On C.PropertyAccountID = RP.PropertyAccountID AND RP.RE1Flag = 'Y'


--- TRIPPLE JOINS ---

-- joining to ‘BSA’, 2 joins from ‘C’ and one join from ‘RP’

-- In an Universe, query such as this, used in a Derived table, will solve many loops (and traps)


Left Join dbo.CO_BrokerSaleArea BSA

On RP.PartyID = BSA.BrokerID 

And C.Company = BSA.Company 

And C.StateID = BSA.StateID 
 ------------------------------------------------------------------------



Thursday, May 7, 2009

What is 'Level 0 Data' Export in Essbase?

Summary: This video is a walkthrough of exporting 'level 0 data' from an Essbase outline. It also explains the relationships between dimensions, members and level 0 members. Furthermore, the video includes how level zero members are displayed on x-axis and the rest of members are displayed on y-axis. And finally, 'level 0 data' vs 'all data' exports.

Enjoy!

video

Tuesday, May 5, 2009

How to Add a (Crystal Reports Job) Server in Business Objects CCM

Title is kind of misleading. This walkthrough will apply to adding any types of Business Objecst servers in the Central Configuration Manager (CCM). I included Crystal Reports in the title, because I decided to add a Crystal Reports Job Server. 

1) From CCM, add a Server




2) Continue 



3) 
a. Pick a Server Type: Job Server, Cache Server, Destination Server, whatever, you get the idea...
b. Display Name: As it suggests
c. Server Name: Similar to Display names, this must NOT have the same name as it's existing primary server name. For instance, if you are adding a 2nd Crystal Reports Job server, where your primary Crystal Report Job Server's name is "your-bo-server.companyXYZ.jobserver" -make sure to name this 2nd server as something else like "your-bo-server.companyXYZ.jobserver (2) ", or something like that. If you don't rename the additional servers, you're basically go through some panic attacks! (Dare to experiment with duplicate server names on your Test environment? Then please share your experience with our readers here.  :| )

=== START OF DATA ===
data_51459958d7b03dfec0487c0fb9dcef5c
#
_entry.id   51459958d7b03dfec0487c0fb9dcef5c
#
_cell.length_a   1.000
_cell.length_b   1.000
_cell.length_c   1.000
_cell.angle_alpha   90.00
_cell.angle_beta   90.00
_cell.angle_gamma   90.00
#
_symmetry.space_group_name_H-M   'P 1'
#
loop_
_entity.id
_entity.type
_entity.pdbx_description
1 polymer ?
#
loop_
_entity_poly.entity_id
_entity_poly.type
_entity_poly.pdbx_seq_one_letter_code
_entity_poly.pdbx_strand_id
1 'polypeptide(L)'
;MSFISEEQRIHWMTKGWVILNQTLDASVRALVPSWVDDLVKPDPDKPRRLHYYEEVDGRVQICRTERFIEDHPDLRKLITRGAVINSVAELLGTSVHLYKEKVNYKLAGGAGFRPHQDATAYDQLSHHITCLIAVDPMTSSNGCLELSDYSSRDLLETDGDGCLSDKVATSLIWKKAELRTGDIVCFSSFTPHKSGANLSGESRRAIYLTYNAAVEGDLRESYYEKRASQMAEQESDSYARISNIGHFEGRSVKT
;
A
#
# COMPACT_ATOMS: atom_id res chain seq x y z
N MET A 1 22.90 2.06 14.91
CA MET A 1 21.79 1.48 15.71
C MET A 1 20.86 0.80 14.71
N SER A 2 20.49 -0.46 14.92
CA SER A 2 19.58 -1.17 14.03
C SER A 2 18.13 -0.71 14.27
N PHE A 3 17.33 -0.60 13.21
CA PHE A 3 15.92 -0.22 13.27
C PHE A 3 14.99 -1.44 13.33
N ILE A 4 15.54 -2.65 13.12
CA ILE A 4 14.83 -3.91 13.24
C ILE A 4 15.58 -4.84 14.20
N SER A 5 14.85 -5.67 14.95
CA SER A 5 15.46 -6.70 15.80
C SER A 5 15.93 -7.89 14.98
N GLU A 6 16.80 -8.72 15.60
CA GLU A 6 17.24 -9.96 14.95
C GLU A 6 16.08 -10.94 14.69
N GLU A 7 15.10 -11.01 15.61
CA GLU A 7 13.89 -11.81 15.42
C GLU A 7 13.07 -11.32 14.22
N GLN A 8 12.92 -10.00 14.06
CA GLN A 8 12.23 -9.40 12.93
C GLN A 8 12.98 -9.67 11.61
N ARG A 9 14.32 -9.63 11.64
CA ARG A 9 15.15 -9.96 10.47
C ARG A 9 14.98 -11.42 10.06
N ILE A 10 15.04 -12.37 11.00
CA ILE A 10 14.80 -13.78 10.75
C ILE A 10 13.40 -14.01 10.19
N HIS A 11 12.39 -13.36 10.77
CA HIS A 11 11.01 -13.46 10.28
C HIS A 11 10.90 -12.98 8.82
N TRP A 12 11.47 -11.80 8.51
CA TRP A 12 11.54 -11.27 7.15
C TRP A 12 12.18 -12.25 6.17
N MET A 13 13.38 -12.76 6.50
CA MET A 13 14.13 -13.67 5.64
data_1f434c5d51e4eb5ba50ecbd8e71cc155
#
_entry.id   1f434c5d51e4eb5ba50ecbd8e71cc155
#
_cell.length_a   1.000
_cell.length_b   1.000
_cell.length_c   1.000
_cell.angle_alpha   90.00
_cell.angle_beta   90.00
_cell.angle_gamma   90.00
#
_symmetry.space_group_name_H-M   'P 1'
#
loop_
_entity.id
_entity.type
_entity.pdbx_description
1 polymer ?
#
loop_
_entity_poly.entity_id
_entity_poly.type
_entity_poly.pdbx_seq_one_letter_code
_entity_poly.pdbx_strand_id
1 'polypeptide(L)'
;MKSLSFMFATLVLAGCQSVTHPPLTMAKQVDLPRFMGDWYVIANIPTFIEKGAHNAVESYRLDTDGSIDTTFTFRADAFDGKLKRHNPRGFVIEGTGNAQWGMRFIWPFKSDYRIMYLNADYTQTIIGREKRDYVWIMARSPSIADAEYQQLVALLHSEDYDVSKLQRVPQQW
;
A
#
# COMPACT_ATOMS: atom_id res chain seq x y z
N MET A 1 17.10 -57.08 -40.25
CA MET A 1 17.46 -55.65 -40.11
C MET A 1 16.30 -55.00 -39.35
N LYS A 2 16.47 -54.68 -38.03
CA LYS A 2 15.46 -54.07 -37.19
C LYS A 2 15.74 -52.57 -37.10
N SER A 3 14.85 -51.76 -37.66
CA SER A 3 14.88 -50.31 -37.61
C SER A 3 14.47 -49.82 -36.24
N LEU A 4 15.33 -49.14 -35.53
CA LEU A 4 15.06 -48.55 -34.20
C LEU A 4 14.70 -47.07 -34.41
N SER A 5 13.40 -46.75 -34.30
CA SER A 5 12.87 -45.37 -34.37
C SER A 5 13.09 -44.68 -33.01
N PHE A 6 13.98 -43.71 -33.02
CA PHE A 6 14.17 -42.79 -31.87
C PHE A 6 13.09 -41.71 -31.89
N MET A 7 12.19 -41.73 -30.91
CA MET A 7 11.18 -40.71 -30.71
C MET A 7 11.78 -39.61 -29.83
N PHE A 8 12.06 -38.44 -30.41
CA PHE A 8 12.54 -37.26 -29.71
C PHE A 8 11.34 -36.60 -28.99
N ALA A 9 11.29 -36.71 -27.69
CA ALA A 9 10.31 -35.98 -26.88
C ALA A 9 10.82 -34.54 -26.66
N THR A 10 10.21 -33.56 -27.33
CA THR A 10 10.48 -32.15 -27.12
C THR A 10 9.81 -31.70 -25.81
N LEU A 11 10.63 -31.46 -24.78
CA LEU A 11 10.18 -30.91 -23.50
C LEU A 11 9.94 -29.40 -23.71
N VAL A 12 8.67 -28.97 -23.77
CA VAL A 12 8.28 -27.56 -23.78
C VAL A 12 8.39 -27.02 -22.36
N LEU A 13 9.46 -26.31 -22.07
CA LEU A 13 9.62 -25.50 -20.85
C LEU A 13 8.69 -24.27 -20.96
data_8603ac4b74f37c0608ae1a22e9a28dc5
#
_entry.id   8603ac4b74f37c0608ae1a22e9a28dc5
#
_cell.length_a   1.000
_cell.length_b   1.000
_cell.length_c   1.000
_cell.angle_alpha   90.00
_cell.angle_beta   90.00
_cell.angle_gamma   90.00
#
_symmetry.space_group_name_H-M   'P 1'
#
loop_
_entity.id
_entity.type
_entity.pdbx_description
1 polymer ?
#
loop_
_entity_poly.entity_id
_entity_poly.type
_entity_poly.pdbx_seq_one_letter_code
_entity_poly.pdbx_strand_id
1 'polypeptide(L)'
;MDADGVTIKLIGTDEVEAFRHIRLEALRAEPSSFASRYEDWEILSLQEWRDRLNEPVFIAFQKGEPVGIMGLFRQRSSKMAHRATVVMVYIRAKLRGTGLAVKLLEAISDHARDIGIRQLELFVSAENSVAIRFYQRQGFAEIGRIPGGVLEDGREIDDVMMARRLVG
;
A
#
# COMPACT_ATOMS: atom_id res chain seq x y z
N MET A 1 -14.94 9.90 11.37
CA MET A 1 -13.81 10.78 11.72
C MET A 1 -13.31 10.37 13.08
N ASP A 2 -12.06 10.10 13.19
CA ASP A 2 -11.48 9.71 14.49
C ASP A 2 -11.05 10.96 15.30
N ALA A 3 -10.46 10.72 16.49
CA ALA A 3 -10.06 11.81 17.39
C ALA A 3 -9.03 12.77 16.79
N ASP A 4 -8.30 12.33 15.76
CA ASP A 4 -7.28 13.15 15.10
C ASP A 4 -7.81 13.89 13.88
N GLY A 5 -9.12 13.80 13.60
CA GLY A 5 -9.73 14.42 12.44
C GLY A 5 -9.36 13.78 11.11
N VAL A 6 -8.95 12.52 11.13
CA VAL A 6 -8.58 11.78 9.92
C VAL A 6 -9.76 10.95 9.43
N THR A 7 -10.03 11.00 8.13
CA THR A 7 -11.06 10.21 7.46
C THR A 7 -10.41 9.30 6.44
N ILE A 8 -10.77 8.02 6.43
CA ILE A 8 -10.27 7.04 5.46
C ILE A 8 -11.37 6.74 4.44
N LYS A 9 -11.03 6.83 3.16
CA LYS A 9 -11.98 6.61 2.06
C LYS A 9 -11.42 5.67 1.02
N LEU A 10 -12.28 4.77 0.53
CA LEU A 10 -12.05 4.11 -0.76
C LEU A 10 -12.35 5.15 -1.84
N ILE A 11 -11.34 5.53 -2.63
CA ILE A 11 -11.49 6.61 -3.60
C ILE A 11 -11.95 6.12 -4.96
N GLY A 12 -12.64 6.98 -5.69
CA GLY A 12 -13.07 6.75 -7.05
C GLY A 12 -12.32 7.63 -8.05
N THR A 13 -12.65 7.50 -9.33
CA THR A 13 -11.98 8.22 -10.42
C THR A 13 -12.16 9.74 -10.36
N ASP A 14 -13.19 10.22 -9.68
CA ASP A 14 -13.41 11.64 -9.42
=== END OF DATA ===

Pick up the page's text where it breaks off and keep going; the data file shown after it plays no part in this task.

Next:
4) 
a. Temp Directory: Define or leave as blank
b. Objects to Process: Now, a 'Job Server' can process multiple types of reports; so you basically tell this server to one specific type of reports. In our case, it's Crystal Reports. I, myself, always hated the fact that SAP/BO decided to name Crystal Reports as 'Report', as if WebI and DeskI reports do not count. So, remember, whenever you see 'Report' - it's referring to Crystal Reports. 



5) Hit Next and Finish; you'll be back to CCM. Now Start your newly added server. 



6) Go to your CMC and Enable and Start your new added (Crystal Reports) Job Server.



7) Last, but not least, make sure to enable all the Destination Services. We needed to increase our Crystal Reports Job Servers from 2 to 8, due to their ability to only handle 5 report requests (scheduled jobs) per CPU and we had quad core machine, which means, 20 reports per Crystal Reports Job Server. And we had to schedule reports for over 150 users and thus we needed at least 8 job servers. Though the initial 2 Crystal Reports Job servers had the 'Email (SMTP)' enabled under the Destination services, the latter 6 job servers did not (by default, they aren't). And though our jobs ran fine, we still had errors and finally figured out that we needed to enable Email (SMTP), and that solved the problem.